Why do physicians in New Hampshire make more than in its neighbors?
May 31, 2016 5:30 PM   Subscribe

Looking at this recent report, New Hampshire ranks second-highest for physician salary. Yet other Northeastern/New England states dominate the lowest-salary states. Certainly New Hampshire is more rural overall than, say, Rhode Island, but compared to "low-salary" Vermont?
posted by Seeking Direction to Work & Money (10 answers total) 2 users marked this as a favorite

I would assume without specifics that there are some very well-paid physicians and specialists at Dartmouth and yet that makes no sense when you look at the salaries in Massachusetts. It may be that NH is a weird combination of low-population (so not a lot of physicians overall) and some well paid folks in the Dartmouth universe which makes the averages lean towards the high side whereas Massachusetts just has a lot of doctors so it cancels out the Ivy League Effect. VT and RI have some of the highest physicians per capita of any state.
posted by jessamyn at 6:05 PM on May 31, 2016 [3 favorites]

I don't have sources, but I'm a physician who has worked in multiple northeastern states. Generally, where supply is high, salary is low. The greater Boston area has an overabundance of physicians for its population and is a desirable place to live. Where there are renowned academic centers (like Harvard, or Yale which is in Connecticut) they generally pay lower as well - all academic jobs pay less than private jobs, but 'big name' academic centers in desirable locations pay even less because people want to work there. Also, physicians who are employees of large companies generally make less than those in private practice (for example, the vast majority of physicians in Rhode Island are employed by Lifespan, a company that owns the practices affiliated with Rhode Island Hospital and pretty much has a monopoly in the state on healthcare, and chooses to pay and treat its employees poorly).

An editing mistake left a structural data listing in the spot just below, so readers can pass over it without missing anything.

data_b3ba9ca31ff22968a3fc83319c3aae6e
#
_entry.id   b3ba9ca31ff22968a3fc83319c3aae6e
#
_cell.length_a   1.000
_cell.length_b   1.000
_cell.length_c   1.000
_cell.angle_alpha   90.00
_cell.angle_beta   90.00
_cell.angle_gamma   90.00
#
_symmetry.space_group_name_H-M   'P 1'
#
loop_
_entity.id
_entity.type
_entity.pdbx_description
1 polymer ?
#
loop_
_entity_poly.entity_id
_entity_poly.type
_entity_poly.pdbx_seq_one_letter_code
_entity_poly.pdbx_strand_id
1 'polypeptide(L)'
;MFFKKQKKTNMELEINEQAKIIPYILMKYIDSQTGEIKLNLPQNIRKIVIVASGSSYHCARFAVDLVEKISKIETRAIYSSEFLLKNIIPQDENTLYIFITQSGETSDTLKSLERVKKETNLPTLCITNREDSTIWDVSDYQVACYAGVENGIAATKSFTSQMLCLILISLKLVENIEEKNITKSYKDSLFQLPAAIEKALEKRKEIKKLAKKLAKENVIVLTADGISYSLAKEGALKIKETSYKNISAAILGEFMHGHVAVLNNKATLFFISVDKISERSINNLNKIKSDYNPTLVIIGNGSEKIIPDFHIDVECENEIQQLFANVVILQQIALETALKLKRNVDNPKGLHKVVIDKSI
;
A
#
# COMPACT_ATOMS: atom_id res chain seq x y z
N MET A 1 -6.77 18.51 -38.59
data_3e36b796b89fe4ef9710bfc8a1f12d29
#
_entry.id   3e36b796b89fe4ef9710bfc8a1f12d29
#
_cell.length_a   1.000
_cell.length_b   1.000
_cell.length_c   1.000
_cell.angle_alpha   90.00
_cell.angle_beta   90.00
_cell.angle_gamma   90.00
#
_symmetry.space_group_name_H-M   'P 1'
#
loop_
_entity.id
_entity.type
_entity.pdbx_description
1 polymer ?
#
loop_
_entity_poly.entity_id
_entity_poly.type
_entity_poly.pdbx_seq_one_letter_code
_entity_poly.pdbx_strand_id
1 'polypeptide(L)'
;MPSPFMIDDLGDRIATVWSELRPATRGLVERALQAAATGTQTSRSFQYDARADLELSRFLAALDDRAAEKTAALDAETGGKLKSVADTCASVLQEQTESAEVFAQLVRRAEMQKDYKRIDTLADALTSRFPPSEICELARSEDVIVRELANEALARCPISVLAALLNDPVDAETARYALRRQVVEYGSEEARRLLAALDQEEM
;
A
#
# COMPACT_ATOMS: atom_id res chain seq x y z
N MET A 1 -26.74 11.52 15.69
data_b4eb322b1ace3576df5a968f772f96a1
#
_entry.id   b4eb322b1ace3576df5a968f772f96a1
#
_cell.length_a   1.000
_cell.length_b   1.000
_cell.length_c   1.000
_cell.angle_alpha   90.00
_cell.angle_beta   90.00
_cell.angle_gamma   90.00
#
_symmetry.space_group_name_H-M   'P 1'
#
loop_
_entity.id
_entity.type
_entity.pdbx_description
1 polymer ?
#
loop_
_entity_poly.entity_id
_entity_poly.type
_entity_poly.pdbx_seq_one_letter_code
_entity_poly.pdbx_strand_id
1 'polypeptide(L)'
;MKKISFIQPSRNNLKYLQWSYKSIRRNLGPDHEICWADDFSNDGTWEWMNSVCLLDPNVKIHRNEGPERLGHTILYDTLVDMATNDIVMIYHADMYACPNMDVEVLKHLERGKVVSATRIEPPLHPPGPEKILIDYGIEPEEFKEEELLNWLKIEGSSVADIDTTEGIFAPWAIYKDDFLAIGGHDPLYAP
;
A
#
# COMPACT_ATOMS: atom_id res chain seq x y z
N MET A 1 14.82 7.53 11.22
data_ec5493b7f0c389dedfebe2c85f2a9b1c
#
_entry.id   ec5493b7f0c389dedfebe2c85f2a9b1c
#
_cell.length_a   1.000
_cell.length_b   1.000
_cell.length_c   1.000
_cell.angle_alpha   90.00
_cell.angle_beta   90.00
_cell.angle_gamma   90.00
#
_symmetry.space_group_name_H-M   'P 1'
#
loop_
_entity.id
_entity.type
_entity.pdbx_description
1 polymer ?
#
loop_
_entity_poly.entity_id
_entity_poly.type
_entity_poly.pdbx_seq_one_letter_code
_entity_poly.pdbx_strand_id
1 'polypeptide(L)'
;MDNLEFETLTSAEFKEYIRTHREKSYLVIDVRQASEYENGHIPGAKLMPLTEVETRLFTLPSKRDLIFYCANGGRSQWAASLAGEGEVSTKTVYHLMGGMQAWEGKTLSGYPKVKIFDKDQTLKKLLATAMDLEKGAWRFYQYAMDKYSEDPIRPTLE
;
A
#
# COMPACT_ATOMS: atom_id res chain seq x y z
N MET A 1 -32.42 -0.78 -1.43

I'm not sure exactly what the deal is in New Hampshire but my guess is that there are fewer physicians employed academically (Dartmouth Hitchcock is the only academic center and it is a smaller hospital than UVM or Maine Med), and fewer physicians employed by large companies like Lifespan.

I doubt it has anything to do with the requirements for a license, because by far the majority of physicians complete an entire residency (post graduate) training program which is a minimum of 3 years. There are very very few physicians who try to hang out a shingle without being residency trained or board certified in a specialty.
posted by treehorn+bunny at 6:23 PM on May 31, 2016 [12 favorites]

Also, a license is sort of expensive relative to other costs in life, but most physicians could recoup the costs of any state's medical license in a few hours or 1 day of work even in Rhode Island....
posted by treehorn+bunny at 6:25 PM on May 31, 2016

There may be some self-selection; NH has no tax on earned income at all, whereas VT has a rather high income tax (>8%). NH also has a significantly higher ratio of specialists to primary care docs (2:1 vs 1:1; source); primary care tends to pay less.
posted by en forme de poire at 6:29 PM on May 31, 2016

(Oops, I totally looked at the wrong column. Their ratios are actually nearly the same so that second part's not it, sorry!)
posted by en forme de poire at 6:31 PM on May 31, 2016